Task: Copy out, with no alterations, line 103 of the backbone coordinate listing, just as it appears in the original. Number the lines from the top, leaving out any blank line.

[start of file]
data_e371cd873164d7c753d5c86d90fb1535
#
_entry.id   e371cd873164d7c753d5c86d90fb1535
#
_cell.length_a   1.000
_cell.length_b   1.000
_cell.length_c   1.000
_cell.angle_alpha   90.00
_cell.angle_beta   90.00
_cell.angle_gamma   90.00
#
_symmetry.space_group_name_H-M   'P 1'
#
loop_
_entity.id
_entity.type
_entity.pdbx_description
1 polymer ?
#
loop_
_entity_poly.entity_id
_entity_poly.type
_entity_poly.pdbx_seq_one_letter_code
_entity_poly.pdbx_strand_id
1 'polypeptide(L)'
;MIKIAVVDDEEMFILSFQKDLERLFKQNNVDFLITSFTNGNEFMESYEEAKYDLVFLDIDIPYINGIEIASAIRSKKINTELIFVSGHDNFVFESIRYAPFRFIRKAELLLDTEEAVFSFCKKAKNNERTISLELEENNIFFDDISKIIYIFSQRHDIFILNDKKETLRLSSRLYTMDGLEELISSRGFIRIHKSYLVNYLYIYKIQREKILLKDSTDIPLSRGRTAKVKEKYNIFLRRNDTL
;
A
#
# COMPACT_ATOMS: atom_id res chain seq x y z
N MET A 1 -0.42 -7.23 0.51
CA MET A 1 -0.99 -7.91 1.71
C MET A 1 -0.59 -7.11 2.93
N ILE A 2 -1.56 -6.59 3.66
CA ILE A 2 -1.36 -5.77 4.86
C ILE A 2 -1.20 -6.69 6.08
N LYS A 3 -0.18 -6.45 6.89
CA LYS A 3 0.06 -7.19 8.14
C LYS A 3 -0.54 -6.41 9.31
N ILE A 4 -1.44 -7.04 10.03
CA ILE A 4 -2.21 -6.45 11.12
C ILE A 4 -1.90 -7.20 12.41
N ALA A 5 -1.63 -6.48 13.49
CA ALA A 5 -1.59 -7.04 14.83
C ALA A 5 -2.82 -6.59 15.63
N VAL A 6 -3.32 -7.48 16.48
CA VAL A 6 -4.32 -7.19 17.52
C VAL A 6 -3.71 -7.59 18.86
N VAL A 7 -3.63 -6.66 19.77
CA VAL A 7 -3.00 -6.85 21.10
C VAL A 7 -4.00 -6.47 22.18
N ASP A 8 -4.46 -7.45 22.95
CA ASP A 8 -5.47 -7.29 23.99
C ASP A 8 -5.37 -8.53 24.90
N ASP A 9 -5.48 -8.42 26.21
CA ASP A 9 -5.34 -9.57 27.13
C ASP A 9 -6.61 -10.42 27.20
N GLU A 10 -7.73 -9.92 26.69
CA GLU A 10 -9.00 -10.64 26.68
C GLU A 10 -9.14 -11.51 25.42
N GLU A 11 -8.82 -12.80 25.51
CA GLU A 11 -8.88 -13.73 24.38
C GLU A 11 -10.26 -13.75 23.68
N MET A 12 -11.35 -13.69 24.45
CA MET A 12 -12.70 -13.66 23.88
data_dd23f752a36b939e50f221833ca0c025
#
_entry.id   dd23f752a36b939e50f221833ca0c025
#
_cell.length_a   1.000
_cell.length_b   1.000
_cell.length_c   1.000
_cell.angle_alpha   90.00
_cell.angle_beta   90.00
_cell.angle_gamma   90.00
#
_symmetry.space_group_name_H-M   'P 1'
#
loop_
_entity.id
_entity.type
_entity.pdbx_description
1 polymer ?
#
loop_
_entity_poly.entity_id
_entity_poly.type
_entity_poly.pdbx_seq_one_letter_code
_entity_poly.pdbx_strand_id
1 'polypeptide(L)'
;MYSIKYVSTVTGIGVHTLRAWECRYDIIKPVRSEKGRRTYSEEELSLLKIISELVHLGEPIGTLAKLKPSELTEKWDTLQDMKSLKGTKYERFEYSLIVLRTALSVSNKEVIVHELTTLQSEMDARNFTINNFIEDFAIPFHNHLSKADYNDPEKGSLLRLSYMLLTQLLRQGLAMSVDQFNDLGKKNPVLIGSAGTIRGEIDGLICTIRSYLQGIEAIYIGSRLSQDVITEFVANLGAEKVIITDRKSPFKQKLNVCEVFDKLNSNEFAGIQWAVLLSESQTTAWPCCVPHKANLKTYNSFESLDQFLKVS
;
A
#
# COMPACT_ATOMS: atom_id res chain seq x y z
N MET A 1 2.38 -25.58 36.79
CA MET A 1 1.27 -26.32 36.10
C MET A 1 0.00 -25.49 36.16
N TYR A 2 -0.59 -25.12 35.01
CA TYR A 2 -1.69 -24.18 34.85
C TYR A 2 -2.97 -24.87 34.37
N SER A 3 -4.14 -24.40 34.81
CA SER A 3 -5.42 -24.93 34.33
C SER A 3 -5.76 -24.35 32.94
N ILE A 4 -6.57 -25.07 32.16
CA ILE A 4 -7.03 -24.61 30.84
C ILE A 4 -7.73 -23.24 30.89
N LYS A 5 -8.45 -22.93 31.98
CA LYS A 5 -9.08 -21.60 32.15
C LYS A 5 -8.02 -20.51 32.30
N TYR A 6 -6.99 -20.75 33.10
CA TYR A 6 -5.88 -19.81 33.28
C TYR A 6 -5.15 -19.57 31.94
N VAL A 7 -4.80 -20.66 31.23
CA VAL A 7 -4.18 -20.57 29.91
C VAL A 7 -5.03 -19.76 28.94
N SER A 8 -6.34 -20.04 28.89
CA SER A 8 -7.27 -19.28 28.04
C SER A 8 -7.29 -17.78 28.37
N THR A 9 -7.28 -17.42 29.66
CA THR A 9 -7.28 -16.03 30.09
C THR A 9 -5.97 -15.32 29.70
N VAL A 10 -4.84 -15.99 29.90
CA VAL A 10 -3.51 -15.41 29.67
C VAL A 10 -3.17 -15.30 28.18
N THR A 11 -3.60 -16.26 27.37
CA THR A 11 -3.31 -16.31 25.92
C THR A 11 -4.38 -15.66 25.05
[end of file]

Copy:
CA SER A 3 -5.42 -24.93 34.33